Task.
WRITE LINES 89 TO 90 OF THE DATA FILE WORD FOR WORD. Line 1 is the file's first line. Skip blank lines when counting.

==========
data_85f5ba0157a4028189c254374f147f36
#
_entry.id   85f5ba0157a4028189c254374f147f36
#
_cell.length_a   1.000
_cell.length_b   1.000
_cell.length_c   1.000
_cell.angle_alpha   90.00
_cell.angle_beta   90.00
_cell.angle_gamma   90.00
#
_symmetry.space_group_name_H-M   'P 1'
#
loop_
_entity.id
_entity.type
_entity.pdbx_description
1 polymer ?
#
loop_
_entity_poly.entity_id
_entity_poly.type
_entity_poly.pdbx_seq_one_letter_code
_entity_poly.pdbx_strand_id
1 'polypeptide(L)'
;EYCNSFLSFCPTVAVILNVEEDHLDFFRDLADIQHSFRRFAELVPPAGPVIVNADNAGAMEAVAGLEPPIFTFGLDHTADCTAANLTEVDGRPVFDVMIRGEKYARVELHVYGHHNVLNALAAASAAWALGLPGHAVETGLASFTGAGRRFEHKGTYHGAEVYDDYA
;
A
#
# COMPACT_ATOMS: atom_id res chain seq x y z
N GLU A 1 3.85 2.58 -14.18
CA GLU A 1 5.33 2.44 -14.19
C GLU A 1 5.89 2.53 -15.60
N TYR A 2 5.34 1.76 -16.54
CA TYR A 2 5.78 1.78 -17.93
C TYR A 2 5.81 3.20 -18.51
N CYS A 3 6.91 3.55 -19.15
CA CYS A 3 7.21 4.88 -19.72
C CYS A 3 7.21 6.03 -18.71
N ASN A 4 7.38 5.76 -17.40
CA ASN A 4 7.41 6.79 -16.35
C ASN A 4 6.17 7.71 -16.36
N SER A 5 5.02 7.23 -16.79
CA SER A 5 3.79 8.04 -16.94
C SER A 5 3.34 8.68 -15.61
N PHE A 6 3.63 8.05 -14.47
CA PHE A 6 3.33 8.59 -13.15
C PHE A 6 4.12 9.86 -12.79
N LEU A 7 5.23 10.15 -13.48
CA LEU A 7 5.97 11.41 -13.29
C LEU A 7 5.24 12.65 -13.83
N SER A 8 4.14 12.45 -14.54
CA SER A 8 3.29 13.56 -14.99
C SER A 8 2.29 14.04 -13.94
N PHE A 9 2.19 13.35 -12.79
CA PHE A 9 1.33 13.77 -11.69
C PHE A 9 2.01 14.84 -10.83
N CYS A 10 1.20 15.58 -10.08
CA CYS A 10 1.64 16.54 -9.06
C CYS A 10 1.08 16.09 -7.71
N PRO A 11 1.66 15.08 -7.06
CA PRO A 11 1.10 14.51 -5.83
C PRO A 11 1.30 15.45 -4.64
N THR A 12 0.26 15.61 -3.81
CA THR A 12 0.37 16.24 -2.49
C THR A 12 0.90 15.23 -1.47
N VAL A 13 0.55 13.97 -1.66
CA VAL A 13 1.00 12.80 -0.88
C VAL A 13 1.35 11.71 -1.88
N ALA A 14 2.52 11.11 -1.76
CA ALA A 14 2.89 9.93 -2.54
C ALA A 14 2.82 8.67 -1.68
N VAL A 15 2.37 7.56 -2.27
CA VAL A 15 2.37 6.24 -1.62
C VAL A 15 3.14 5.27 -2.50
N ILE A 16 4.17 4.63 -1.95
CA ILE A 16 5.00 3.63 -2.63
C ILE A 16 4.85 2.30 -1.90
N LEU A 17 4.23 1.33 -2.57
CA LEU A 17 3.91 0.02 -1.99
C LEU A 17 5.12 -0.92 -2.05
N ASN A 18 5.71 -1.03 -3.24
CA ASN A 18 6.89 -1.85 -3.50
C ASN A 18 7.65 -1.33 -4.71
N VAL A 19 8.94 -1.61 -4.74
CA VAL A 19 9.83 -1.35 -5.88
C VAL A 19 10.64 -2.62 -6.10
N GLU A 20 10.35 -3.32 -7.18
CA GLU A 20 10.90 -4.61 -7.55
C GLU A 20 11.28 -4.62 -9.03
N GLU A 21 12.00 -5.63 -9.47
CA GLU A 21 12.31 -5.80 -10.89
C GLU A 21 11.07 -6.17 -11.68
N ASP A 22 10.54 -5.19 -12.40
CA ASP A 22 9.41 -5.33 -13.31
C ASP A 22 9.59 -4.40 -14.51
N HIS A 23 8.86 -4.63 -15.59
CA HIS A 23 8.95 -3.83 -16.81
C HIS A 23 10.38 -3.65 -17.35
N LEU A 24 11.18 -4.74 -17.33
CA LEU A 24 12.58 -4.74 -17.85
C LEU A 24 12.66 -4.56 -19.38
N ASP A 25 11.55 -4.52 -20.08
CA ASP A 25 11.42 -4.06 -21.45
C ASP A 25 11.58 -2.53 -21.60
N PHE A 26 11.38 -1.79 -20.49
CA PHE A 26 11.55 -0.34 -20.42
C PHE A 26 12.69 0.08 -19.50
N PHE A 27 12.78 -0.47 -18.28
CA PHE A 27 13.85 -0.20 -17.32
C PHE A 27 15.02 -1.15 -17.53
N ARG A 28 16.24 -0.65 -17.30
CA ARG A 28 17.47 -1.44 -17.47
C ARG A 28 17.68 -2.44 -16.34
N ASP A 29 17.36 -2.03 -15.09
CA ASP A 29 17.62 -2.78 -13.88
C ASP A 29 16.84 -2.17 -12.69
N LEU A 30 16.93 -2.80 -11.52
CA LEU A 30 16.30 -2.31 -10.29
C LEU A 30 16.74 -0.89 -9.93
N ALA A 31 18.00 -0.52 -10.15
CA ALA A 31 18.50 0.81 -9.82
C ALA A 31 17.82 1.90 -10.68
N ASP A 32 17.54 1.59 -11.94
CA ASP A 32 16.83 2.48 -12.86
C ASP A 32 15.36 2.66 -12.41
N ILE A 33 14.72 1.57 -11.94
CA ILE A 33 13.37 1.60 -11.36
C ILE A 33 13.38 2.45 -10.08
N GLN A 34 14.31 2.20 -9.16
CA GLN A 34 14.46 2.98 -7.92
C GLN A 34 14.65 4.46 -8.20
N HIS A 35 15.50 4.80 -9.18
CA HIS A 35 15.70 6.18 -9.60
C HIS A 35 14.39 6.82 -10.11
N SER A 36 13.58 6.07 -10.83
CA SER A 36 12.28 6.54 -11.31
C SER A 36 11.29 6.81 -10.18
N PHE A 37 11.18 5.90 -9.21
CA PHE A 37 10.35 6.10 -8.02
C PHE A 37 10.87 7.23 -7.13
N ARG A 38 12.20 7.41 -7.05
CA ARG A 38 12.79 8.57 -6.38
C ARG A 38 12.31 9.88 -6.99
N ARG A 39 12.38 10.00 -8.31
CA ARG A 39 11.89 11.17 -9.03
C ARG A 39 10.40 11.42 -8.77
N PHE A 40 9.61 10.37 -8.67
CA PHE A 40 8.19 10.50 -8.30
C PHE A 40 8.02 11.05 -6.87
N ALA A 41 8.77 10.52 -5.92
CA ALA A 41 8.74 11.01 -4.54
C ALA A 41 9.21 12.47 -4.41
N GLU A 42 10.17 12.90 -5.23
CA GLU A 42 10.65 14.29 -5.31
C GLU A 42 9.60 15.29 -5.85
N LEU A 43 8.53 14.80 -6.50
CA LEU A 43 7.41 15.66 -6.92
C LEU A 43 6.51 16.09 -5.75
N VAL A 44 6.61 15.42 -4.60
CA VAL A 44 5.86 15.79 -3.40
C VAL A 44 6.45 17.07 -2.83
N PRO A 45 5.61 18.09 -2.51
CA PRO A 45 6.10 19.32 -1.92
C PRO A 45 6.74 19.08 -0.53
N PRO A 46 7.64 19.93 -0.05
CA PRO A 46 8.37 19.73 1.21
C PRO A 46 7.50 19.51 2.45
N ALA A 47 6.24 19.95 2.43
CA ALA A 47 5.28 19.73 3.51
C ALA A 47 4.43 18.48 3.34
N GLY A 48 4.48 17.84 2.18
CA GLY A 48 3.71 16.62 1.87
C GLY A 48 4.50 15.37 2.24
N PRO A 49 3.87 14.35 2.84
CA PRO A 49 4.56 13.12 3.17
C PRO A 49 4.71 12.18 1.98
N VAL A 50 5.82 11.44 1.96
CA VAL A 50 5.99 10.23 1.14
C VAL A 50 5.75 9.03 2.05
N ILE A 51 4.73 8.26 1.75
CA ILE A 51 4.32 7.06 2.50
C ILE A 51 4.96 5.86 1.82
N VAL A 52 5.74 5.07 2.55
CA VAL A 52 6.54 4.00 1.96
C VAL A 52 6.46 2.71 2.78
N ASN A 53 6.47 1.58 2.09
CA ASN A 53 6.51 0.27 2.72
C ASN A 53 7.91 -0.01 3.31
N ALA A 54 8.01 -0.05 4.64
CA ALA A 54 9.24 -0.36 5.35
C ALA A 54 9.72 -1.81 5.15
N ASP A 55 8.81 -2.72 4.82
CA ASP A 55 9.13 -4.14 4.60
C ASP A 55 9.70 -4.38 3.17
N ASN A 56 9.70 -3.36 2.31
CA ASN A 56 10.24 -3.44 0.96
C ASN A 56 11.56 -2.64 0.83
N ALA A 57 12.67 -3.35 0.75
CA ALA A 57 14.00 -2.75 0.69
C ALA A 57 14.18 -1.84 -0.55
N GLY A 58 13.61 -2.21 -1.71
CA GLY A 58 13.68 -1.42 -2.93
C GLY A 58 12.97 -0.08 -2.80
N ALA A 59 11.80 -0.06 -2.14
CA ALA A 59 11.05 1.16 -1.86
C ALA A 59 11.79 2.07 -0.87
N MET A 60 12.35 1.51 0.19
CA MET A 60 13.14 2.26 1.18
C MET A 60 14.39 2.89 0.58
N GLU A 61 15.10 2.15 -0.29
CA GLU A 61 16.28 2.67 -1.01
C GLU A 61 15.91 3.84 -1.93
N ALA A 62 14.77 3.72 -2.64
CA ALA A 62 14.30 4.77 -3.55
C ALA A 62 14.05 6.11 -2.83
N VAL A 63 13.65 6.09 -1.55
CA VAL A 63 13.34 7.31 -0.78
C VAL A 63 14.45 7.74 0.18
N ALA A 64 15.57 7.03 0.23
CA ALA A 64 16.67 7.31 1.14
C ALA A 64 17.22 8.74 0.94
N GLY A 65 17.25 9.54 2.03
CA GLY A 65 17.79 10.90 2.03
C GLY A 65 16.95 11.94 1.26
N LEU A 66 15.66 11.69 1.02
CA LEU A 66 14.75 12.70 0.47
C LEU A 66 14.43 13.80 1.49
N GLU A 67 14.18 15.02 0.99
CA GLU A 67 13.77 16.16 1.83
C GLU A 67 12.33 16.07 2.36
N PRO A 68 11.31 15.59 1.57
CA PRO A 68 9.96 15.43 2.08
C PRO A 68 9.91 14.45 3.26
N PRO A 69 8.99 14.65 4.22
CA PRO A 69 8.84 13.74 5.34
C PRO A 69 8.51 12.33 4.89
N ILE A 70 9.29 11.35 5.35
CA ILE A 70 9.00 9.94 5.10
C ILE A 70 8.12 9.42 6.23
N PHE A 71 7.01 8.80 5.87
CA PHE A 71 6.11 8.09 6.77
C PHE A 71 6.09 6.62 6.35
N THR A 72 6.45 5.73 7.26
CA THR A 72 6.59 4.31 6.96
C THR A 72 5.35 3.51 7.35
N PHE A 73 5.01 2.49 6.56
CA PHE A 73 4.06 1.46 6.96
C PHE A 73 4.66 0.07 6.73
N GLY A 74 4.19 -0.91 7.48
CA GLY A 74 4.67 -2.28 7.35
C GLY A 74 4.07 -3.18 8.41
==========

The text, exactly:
CA GLU A 20 10.90 -4.61 -7.55
C GLU A 20 11.28 -4.62 -9.03